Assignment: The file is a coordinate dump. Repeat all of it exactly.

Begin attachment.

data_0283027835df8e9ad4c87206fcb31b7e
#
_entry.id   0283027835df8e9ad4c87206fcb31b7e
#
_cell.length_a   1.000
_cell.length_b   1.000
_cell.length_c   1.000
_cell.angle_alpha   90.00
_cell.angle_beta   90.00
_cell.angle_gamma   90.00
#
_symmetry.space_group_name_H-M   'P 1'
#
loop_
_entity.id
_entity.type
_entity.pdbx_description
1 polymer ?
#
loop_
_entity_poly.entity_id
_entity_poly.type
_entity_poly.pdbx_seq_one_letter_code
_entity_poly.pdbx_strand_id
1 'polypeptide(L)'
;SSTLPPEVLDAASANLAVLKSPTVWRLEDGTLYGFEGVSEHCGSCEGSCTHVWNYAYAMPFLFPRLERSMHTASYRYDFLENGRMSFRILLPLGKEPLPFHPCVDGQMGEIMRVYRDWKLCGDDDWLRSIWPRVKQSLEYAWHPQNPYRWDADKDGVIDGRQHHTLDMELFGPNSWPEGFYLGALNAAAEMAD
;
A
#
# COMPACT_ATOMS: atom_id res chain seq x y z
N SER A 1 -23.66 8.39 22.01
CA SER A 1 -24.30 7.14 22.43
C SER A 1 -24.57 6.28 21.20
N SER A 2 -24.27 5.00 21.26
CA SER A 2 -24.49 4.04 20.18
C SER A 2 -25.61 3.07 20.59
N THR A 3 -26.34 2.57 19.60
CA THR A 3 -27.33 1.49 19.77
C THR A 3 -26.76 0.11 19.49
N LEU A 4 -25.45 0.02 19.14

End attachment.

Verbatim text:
data_0283027835df8e9ad4c87206fcb31b7e
#
_entry.id   0283027835df8e9ad4c87206fcb31b7e
#
_cell.length_a   1.000
_cell.length_b   1.000
_cell.length_c   1.000
_cell.angle_alpha   90.00
_cell.angle_beta   90.00
_cell.angle_gamma   90.00
#
_symmetry.space_group_name_H-M   'P 1'
#
loop_
_entity.id
_entity.type
_entity.pdbx_description
1 polymer ?
#
loop_
_entity_poly.entity_id
_entity_poly.type
_entity_poly.pdbx_seq_one_letter_code
_entity_poly.pdbx_strand_id
1 'polypeptide(L)'
;SSTLPPEVLDAASANLAVLKSPTVWRLEDGTLYGFEGVSEHCGSCEGSCTHVWNYAYAMPFLFPRLERSMHTASYRYDFLENGRMSFRILLPLGKEPLPFHPCVDGQMGEIMRVYRDWKLCGDDDWLRSIWPRVKQSLEYAWHPQNPYRWDADKDGVIDGRQHHTLDMELFGPNSWPEGFYLGALNAAAEMAD
;
A
#
# COMPACT_ATOMS: atom_id res chain seq x y z
N SER A 1 -23.66 8.39 22.01
CA SER A 1 -24.30 7.14 22.43
C SER A 1 -24.57 6.28 21.20
N SER A 2 -24.27 5.00 21.26
CA SER A 2 -24.49 4.04 20.18
C SER A 2 -25.61 3.07 20.59
N THR A 3 -26.34 2.57 19.60
CA THR A 3 -27.33 1.49 19.77
C THR A 3 -26.76 0.11 19.49
N LEU A 4 -25.45 0.02 19.14